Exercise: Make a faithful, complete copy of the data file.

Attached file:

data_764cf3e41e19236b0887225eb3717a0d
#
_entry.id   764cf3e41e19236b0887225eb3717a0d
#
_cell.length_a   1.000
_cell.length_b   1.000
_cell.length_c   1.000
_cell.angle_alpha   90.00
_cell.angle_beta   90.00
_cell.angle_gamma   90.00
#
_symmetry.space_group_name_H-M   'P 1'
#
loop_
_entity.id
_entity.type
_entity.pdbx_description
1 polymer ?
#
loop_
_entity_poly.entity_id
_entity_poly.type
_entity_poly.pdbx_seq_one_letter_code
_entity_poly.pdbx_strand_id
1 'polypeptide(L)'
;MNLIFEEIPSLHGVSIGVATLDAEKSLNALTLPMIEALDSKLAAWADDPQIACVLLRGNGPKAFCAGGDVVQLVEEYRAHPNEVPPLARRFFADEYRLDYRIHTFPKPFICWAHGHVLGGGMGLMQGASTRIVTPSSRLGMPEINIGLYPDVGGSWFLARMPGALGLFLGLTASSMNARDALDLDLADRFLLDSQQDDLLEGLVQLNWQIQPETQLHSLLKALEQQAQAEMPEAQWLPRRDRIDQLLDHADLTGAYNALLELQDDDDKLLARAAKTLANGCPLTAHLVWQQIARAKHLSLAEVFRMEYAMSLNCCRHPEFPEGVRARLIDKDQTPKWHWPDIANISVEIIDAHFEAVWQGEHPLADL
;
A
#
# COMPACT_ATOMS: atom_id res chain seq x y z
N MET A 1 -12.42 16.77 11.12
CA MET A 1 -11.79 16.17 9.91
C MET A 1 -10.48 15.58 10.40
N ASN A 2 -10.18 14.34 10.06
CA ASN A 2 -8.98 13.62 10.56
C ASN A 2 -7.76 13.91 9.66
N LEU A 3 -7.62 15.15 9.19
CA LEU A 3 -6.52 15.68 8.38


data_764cf3e41e19236b0887225eb3717a0d
#
_entry.id   764cf3e41e19236b0887225eb3717a0d
#
_cell.length_a   1.000
_cell.length_b   1.000
_cell.length_c   1.000
_cell.angle_alpha   90.00
_cell.angle_beta   90.00
_cell.angle_gamma   90.00
#
_symmetry.space_group_name_H-M   'P 1'
#
loop_
_entity.id
_entity.type
_entity.pdbx_description
1 polymer ?
#
loop_
_entity_poly.entity_id
_entity_poly.type
_entity_poly.pdbx_seq_one_letter_code
_entity_poly.pdbx_strand_id
1 'polypeptide(L)'
;MNLIFEEIPSLHGVSIGVATLDAEKSLNALTLPMIEALDSKLAAWADDPQIACVLLRGNGPKAFCAGGDVVQLVEEYRAHPNEVPPLARRFFADEYRLDYRIHTFPKPFICWAHGHVLGGGMGLMQGASTRIVTPSSRLGMPEINIGLYPDVGGSWFLARMPGALGLFLGLTASSMNARDALDLDLADRFLLDSQQDDLLEGLVQLNWQIQPETQLHSLLKALEQQAQAEMPEAQWLPRRDRIDQLLDHADLTGAYNALLELQDDDDKLLARAAKTLANGCPLTAHLVWQQIARAKHLSLAEVFRMEYAMSLNCCRHPEFPEGVRARLIDKDQTPKWHWPDIANISVEIIDAHFEAVWQGEHPLADL
;
A
#
# COMPACT_ATOMS: atom_id res chain seq x y z
N MET A 1 -12.42 16.77 11.12
CA MET A 1 -11.79 16.17 9.91
C MET A 1 -10.48 15.58 10.40
N ASN A 2 -10.18 14.34 10.06
CA ASN A 2 -8.98 13.62 10.56
C ASN A 2 -7.76 13.91 9.66
N LEU A 3 -7.62 15.15 9.19
CA LEU A 3 -6.52 15.68 8.38